CAS  PubMed  Google Scholar 

  51. Hui, D. et al. Molecular interactions between the specialist herbivore Manduca sexta (Lepidoptera, Sphingidae) and its natural host Nicotiana attenuata: V. Microarray analysis and further characterization of large-scale changes in herbivore-induced mRNAs. Plant Physiol. 131, 1877–1893 (2003).

    CAS  PubMed  PubMed Central  Google Scholar 

  52. Sinkins, S. P., Curtis, C. F. & O'Neill, S. L. in Influential Passengers: Inherited Microorganisms and Arthropod Reproduction (eds O'Neill, S. L., Hoffmann, A. A. & Werren, J. H.) 155–208 (Oxford Univ. Press, Oxford, 1997).

    Google Scholar 

  53. Stouthamer, R. in Genetics, Evolution, and Biological Control (eds. Ehler, L. E., Sforza, R. & Mateille, T.) 235–252 (CABI, New York, in the press).

  54. Holt, R. D. & Hochberg, M. E. When is biological control evolutionarily stable (or is it)? Ecology 78, 1673–1683 (1997).

    Google Scholar 

  55. Fenner, F. Biological control as exemplified by small pox eradication and myxomatosis. Proc. R. Soc. Lond. B 218, 259–285 (1983).

    CAS  PubMed  Google Scholar 

  56. Fenner, F. Adventures with poxviruses of vertebrates. FEMS Microbiol. Rev. 24, 123–133 (2000).

    CAS  PubMed  Google Scholar 

  57. Best, S. M., Collins, S. V. & Kerr, P. J. Coevolution of host and virus: cellular localization of virus in myxoma virus infection of resistant and susceptible European rabbits. Virology 277, 76–91 (2000).

    CAS  PubMed  Google Scholar 

  58. Zúñiga, M. C. A pox on thee! Manipulation of the host immune system by myxoma virus and implications for viral–host co-adaptation. Virus Res. 88, 17–33 (2002). An update outlining the present understanding of the genetic mechanisms that are associated with myxoma/rabbit co-evolution.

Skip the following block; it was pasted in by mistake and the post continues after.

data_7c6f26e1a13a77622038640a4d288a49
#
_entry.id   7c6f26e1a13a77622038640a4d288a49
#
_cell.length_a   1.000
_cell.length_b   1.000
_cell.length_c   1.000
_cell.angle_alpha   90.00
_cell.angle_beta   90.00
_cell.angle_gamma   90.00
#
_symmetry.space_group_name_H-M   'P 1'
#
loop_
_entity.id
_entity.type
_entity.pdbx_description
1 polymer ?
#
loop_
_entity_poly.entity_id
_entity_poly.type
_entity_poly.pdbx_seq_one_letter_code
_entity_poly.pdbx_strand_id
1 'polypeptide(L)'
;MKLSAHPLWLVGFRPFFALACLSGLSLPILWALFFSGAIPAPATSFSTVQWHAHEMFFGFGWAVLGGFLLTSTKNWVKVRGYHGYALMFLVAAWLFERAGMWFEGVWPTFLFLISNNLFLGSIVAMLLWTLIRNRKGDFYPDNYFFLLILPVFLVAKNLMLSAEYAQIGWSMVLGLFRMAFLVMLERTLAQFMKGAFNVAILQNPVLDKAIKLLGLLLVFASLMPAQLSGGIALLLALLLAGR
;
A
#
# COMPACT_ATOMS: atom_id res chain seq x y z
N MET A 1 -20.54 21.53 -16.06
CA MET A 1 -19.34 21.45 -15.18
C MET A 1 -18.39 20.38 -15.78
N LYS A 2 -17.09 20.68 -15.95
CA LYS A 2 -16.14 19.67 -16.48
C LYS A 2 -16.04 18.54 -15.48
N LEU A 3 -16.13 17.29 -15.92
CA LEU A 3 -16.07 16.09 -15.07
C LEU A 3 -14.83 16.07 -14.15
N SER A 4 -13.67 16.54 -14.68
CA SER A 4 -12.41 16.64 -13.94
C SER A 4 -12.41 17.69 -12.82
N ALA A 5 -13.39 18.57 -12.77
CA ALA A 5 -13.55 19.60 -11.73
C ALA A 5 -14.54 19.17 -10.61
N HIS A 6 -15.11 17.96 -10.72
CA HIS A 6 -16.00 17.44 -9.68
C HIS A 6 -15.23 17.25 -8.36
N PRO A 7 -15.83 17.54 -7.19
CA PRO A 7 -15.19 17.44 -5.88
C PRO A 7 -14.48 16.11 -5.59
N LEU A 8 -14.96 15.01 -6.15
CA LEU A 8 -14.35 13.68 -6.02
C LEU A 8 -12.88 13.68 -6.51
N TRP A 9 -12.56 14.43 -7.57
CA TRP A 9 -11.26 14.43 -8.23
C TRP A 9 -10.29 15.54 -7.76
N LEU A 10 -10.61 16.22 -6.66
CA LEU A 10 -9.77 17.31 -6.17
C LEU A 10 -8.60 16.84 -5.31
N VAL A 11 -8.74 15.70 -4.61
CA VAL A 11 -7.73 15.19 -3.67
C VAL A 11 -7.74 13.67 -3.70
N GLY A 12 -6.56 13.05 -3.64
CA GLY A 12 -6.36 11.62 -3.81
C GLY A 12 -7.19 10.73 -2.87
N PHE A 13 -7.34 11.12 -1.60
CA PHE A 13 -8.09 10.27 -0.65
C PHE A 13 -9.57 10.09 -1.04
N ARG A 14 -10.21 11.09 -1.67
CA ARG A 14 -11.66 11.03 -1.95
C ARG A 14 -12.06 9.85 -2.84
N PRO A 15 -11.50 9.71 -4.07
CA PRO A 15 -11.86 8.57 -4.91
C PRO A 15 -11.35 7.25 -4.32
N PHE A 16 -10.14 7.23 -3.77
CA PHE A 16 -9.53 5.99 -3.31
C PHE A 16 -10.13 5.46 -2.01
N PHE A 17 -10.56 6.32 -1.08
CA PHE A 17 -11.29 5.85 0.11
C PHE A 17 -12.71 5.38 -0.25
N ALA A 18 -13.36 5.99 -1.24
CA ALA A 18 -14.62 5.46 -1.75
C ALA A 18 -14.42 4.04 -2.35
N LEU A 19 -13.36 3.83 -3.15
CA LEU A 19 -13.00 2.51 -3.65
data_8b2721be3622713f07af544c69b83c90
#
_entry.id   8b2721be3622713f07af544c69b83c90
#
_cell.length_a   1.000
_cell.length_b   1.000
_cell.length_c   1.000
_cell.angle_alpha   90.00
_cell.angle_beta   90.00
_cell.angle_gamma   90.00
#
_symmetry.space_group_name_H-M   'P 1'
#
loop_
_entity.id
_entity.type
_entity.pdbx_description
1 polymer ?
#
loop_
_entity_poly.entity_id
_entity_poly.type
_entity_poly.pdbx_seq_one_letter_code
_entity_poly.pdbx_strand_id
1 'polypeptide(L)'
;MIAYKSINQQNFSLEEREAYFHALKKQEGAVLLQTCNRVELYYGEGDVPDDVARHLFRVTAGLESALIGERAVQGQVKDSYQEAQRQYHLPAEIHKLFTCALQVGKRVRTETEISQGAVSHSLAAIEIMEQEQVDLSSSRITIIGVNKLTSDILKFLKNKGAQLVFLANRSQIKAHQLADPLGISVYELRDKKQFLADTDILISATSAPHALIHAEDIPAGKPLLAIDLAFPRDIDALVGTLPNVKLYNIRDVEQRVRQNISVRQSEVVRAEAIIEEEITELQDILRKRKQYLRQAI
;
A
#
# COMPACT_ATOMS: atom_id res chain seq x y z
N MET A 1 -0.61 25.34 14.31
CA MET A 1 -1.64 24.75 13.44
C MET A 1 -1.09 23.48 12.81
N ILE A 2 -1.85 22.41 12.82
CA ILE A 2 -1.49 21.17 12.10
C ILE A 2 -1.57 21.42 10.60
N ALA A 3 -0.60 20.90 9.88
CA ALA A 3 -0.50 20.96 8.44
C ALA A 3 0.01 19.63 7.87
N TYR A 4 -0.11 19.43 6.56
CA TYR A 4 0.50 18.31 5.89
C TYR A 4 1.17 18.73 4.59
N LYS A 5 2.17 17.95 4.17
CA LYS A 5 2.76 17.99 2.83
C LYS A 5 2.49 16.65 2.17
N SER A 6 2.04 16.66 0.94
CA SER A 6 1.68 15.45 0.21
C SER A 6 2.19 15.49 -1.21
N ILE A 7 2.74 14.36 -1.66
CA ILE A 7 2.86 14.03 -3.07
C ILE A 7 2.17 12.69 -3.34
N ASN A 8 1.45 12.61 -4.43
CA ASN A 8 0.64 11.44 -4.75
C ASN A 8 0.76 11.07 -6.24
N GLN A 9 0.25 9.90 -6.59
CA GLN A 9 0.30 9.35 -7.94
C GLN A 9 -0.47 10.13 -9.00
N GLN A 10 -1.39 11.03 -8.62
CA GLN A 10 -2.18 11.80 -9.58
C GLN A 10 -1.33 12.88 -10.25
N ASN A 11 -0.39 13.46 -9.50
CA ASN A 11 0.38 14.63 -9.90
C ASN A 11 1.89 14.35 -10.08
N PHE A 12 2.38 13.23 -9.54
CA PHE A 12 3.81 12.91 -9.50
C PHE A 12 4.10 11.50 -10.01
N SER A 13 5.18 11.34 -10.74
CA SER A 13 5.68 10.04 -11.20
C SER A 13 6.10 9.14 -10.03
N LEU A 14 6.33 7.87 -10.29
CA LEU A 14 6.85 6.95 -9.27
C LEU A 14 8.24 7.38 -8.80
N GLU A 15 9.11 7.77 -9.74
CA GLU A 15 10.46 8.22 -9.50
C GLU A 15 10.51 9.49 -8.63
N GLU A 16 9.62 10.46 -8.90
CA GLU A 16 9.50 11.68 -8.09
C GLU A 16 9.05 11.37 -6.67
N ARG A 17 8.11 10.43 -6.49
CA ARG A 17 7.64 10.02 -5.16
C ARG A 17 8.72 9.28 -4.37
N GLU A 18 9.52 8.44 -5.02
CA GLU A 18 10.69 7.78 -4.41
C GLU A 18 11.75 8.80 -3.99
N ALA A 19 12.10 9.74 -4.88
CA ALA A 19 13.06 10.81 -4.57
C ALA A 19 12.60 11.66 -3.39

PubMed  Google Scholar 

  59. Thompson, J. N. Evolutionary ecology and the conservation of biodiversity. Trends Ecol. Evol. 11, 300–303 (1996).

    CAS  PubMed  Google Scholar 

  60. van Lenteren, J. C. et al. Environmental risk assessment of exotic natural enemies used in inundative biological control. Biocontrol 48, 3–38 (2003).

    Google Scholar 

  61. Hajek, A. E., Humber, R. A. & Elkinton, J. S. Mysterious origins of Entomophaga maimaiga in North America. Am. Entomolog. 41, 31–42 (1995).

    Google Scholar 

  62. Amarger, N. Genetically modified bacteria in agriculture. Biochimie 84, 1061–1072 (2002).

    CAS  PubMed  Google Scholar 

  63. van Klinken, R. D. & Edwards, O. R. Is host-specificity of weed biological control agents likely to evolve rapidly following establishment? Ecol. Lett. 5, 590–596 (2002).

    Google Scholar 

  64. Willis, A. J., Memmott, J. & Forrester, R. I. Is there evidence for the post-invasion evolution of increased size among invasive plant species? Ecol. Lett. 3, 275–283 (2000).

    Google Scholar 

  65. Cromartie, W. J. Is adaptation after release necessary for successful classical biological control? Entomol. News 108, 252, 258, 304 (1997).

    Google Scholar 

  66. Tsutsui, N. D., Suarez, A. V., Holway, D. A. & Case, T. J. Reduced genetic variation and the success of an invasive species. Proc. Natl Acad. Sci. USA 97, 5948–5953 (2000). An elegant study of the effects of reduced genetic diversity, which led to changes in behaviour that were associated with the invasion biology of Argentine ants.